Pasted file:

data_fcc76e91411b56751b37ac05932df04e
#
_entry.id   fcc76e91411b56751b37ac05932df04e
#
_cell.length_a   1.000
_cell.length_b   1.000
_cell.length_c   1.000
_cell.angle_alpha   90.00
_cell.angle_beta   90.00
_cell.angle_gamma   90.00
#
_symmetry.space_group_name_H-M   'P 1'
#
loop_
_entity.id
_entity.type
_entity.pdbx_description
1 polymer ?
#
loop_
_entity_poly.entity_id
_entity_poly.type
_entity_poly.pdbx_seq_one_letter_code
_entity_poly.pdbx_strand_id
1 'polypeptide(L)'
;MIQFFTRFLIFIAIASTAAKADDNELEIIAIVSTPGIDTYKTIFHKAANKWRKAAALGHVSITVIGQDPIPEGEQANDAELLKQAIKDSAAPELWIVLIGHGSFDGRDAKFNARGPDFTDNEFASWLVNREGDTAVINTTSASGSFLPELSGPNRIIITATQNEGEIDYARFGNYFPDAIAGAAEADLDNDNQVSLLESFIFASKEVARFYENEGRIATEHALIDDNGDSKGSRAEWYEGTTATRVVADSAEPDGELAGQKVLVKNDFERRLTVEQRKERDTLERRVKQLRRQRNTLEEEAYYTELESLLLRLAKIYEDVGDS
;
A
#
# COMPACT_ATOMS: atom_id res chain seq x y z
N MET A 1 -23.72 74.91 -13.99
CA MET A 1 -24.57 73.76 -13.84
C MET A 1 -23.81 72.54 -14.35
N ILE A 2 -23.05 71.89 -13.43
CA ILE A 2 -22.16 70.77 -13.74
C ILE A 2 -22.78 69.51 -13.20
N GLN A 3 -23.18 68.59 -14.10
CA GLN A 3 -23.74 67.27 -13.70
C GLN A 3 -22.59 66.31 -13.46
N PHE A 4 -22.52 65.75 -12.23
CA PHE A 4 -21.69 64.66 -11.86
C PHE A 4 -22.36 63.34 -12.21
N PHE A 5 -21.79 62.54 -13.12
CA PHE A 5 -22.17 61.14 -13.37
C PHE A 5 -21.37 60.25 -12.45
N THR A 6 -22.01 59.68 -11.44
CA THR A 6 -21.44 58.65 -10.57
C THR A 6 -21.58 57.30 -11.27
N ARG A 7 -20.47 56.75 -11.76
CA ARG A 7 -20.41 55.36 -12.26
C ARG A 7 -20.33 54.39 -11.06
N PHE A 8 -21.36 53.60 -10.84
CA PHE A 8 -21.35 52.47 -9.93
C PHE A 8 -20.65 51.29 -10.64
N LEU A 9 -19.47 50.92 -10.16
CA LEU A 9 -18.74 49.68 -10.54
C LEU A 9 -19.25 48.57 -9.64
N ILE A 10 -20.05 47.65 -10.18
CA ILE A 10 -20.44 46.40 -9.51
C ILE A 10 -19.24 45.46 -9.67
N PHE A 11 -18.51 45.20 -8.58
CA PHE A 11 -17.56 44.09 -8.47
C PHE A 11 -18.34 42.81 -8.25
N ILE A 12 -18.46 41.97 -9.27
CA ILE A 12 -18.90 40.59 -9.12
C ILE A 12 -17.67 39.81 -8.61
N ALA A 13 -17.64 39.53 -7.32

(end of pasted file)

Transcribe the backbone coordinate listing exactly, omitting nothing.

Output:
data_fcc76e91411b56751b37ac05932df04e
#
_entry.id   fcc76e91411b56751b37ac05932df04e
#
_cell.length_a   1.000
_cell.length_b   1.000
_cell.length_c   1.000
_cell.angle_alpha   90.00
_cell.angle_beta   90.00
_cell.angle_gamma   90.00
#
_symmetry.space_group_name_H-M   'P 1'
#
loop_
_entity.id
_entity.type
_entity.pdbx_description
1 polymer ?
#
loop_
_entity_poly.entity_id
_entity_poly.type
_entity_poly.pdbx_seq_one_letter_code
_entity_poly.pdbx_strand_id
1 'polypeptide(L)'
;MIQFFTRFLIFIAIASTAAKADDNELEIIAIVSTPGIDTYKTIFHKAANKWRKAAALGHVSITVIGQDPIPEGEQANDAELLKQAIKDSAAPELWIVLIGHGSFDGRDAKFNARGPDFTDNEFASWLVNREGDTAVINTTSASGSFLPELSGPNRIIITATQNEGEIDYARFGNYFPDAIAGAAEADLDNDNQVSLLESFIFASKEVARFYENEGRIATEHALIDDNGDSKGSRAEWYEGTTATRVVADSAEPDGELAGQKVLVKNDFERRLTVEQRKERDTLERRVKQLRRQRNTLEEEAYYTELESLLLRLAKIYEDVGDS
;
A
#
# COMPACT_ATOMS: atom_id res chain seq x y z
N MET A 1 -23.72 74.91 -13.99
CA MET A 1 -24.57 73.76 -13.84
C MET A 1 -23.81 72.54 -14.35
N ILE A 2 -23.05 71.89 -13.43
CA ILE A 2 -22.16 70.77 -13.74
C ILE A 2 -22.78 69.51 -13.20
N GLN A 3 -23.18 68.59 -14.10
CA GLN A 3 -23.74 67.27 -13.70
C GLN A 3 -22.59 66.31 -13.46
N PHE A 4 -22.52 65.75 -12.23
CA PHE A 4 -21.69 64.66 -11.86
C PHE A 4 -22.36 63.34 -12.21
N PHE A 5 -21.79 62.54 -13.12
CA PHE A 5 -22.17 61.14 -13.37
C PHE A 5 -21.37 60.25 -12.45
N THR A 6 -22.01 59.68 -11.44
CA THR A 6 -21.44 58.65 -10.57
C THR A 6 -21.58 57.30 -11.27
N ARG A 7 -20.47 56.75 -11.76
CA ARG A 7 -20.41 55.36 -12.26
C ARG A 7 -20.33 54.39 -11.06
N PHE A 8 -21.36 53.60 -10.84
CA PHE A 8 -21.35 52.47 -9.93
C PHE A 8 -20.65 51.29 -10.64
N LEU A 9 -19.47 50.92 -10.16
CA LEU A 9 -18.74 49.68 -10.54
C LEU A 9 -19.25 48.57 -9.64
N ILE A 10 -20.05 47.65 -10.18
CA ILE A 10 -20.44 46.40 -9.51
C ILE A 10 -19.24 45.46 -9.67
N PHE A 11 -18.51 45.20 -8.58
CA PHE A 11 -17.56 44.09 -8.47
C PHE A 11 -18.34 42.81 -8.25
N ILE A 12 -18.46 41.97 -9.27
CA ILE A 12 -18.90 40.59 -9.12
C ILE A 12 -17.67 39.81 -8.61
N ALA A 13 -17.64 39.53 -7.32